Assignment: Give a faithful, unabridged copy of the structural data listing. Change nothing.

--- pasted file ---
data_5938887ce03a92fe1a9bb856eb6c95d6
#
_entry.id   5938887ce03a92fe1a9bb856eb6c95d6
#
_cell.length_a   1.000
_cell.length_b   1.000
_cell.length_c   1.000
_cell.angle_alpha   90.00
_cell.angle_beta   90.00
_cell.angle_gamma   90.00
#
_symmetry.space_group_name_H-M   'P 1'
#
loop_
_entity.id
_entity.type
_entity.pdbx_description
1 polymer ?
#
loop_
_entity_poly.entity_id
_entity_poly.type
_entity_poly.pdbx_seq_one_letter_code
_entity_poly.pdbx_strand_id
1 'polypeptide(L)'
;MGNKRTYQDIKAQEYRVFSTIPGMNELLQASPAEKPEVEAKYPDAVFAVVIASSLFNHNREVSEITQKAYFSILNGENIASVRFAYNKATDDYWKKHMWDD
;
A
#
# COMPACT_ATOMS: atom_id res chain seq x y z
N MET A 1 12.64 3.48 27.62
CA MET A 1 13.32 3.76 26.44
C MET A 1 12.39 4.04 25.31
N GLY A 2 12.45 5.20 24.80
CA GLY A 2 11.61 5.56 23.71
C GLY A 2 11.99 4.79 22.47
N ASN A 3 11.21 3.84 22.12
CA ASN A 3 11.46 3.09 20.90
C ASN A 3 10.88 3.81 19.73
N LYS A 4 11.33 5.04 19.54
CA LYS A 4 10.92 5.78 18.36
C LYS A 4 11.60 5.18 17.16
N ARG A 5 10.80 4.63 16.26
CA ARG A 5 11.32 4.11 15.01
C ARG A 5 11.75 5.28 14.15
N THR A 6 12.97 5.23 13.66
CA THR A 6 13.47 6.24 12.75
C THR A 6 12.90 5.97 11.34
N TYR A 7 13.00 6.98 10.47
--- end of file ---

data_5938887ce03a92fe1a9bb856eb6c95d6
#
_entry.id   5938887ce03a92fe1a9bb856eb6c95d6
#
_cell.length_a   1.000
_cell.length_b   1.000
_cell.length_c   1.000
_cell.angle_alpha   90.00
_cell.angle_beta   90.00
_cell.angle_gamma   90.00
#
_symmetry.space_group_name_H-M   'P 1'
#
loop_
_entity.id
_entity.type
_entity.pdbx_description
1 polymer ?
#
loop_
_entity_poly.entity_id
_entity_poly.type
_entity_poly.pdbx_seq_one_letter_code
_entity_poly.pdbx_strand_id
1 'polypeptide(L)'
;MGNKRTYQDIKAQEYRVFSTIPGMNELLQASPAEKPEVEAKYPDAVFAVVIASSLFNHNREVSEITQKAYFSILNGENIASVRFAYNKATDDYWKKHMWDD
;
A
#
# COMPACT_ATOMS: atom_id res chain seq x y z
N MET A 1 12.64 3.48 27.62
CA MET A 1 13.32 3.76 26.44
C MET A 1 12.39 4.04 25.31
N GLY A 2 12.45 5.20 24.80
CA GLY A 2 11.61 5.56 23.71
C GLY A 2 11.99 4.79 22.47
N ASN A 3 11.21 3.84 22.12
CA ASN A 3 11.46 3.09 20.90
C ASN A 3 10.88 3.81 19.73
N LYS A 4 11.33 5.04 19.54
CA LYS A 4 10.92 5.78 18.36
C LYS A 4 11.60 5.18 17.16
N ARG A 5 10.80 4.63 16.26
CA ARG A 5 11.32 4.11 15.01
C ARG A 5 11.75 5.28 14.15
N THR A 6 12.97 5.23 13.66
CA THR A 6 13.47 6.24 12.75
C THR A 6 12.90 5.97 11.34
N TYR A 7 13.00 6.98 10.47